Skip to comments.Vietnam hero who opposed war wants to take on Bush (KERRY ALERT)
Posted on 12/02/2002 5:13:09 PM PST by MadIvan
Senator John Kerry, a decorated Vietnam veteran who became a leader of the anti-war movement, has announced he is challenging President George W Bush for the White House in 2004.
With Mr Bush's popularity ratings topping 60 per cent, the Democrat from Massachusetts has a political mountain to climb, even if he sees off opponents in the party's primary elections.
He has become the first Democrat to offer a comprehensive critique of Mr Bush's policies and some party elders believe his war record could make him a more attractive candidate than Al Gore, the former vice-president.
Mr Kerry, 59, said he was forming an "exploratory committee" for 2004 and attacked Mr Bush. "On almost every issue, I believe there is a better choice for this nation," he said.
Although he voted to authorise military action against Iraq, Mr Kerry urged caution before using troops. "I will not support the president to proceed unilaterally if it is simply the president's effort to try to do regime change without regard to the legitimacy of the inspection process or the legitimacy of the United Nations process itself," he said.
The war on terrorism had gone badly, he argued, saying that Osama bin Laden, al-Qa'eda and the Taliban leader Mullah Omar were "still on the loose".
Mr Gore, who won the popular vote in 2000, is considered the leading Democratic contender. But there is little enthusiasm for him in the upper reaches of a party close to panic after the Republican victory in last month's mid-term elections.
Senator John Edwards, of North Carolina, a wealthy lawyer, is the favourite of conservative Democrats, but critics say he must prove he is more than a pretty face.
Publicly at least, the White House relishes a challenge from Mr Kerry because he could be portrayed as a "Massachusetts liberal" in the mould of Senator Ted Kennedy or Governor Michael Dukakis, who was defeated by George Bush Snr in the 1988 presidential election.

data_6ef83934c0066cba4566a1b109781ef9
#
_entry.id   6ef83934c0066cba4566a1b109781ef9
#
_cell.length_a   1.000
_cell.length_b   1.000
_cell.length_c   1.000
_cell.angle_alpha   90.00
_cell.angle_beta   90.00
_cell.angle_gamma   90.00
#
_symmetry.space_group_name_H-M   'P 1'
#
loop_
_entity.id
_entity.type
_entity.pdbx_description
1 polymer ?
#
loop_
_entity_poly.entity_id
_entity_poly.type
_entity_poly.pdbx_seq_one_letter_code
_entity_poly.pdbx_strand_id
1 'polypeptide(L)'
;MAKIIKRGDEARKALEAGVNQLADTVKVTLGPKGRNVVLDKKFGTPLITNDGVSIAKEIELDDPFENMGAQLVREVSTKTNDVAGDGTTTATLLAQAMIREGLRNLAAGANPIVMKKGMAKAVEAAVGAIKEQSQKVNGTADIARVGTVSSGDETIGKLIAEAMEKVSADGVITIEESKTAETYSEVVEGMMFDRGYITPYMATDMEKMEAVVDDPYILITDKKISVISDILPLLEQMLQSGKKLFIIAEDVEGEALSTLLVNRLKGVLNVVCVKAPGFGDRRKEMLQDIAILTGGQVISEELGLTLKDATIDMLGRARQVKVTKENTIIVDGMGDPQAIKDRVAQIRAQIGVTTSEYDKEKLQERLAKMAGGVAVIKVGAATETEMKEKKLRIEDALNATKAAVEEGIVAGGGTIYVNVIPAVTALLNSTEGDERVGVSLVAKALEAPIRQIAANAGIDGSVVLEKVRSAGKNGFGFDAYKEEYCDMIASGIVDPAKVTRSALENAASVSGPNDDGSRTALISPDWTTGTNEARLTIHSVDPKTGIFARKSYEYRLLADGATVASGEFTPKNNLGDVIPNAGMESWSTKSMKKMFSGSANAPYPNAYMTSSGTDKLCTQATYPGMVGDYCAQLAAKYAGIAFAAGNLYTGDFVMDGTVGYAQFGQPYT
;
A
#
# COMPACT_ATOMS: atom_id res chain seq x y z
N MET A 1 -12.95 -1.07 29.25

Mr Kerry was lieutenant governor of the state under Mr Dukakis and, like him, opposes the death penalty, a stance considered political suicide.
Other question marks have been raised against Mr Kerry. As a youth, he is said to have been fixated with becoming president and often referred to having the same initials as John F Kennedy, with whom he once went sailing. Others called him self-obsessed and suggested the initials stood for "Just For Kerry".
He is married to Theresa Heinz, the ketchup heiress and widow of Republican Senator John Heinz. Mr Kerry's aides worry that his wife's frankness could damage his chances.
During a Washington Post interview this year, she contradicted him when he said his Vietnam nightmares had stopped and mimicked him shouting "down, down, down" in his sleep.
"I haven't gotten slapped yet," she said. "But there were times when I thought I might get throttled." As a US Navy lieutenant, Mr Kerry won a Silver Star for storming a Vietcong position on the Mekong Delta and a Bronze Star for rescuing a comrade. He was wounded three times.
In a protest in Washington, he joined veterans throwing their medals on the Capitol steps. It later emerged he had discarded only the ribbons, an act portrayed by non-admirers as typically calculating. But as head of Vietnam Veterans Against the War, he left an indelible mark when testifying to members of the Senate foreign relations committee, on which he now sits.
Pardon me, Northeastern Democrat. I doubt however that someone who votes with Ted Kennedy 100% of the time is going to play well in the South and Midwest.
The left always wants to point out how they served in the military or have friends or relatives who served in order to burnish their anti-war credentials. However, after spending over three decades fighting efforts of the US to defend itself, he's going to be another Dukakis in a tank.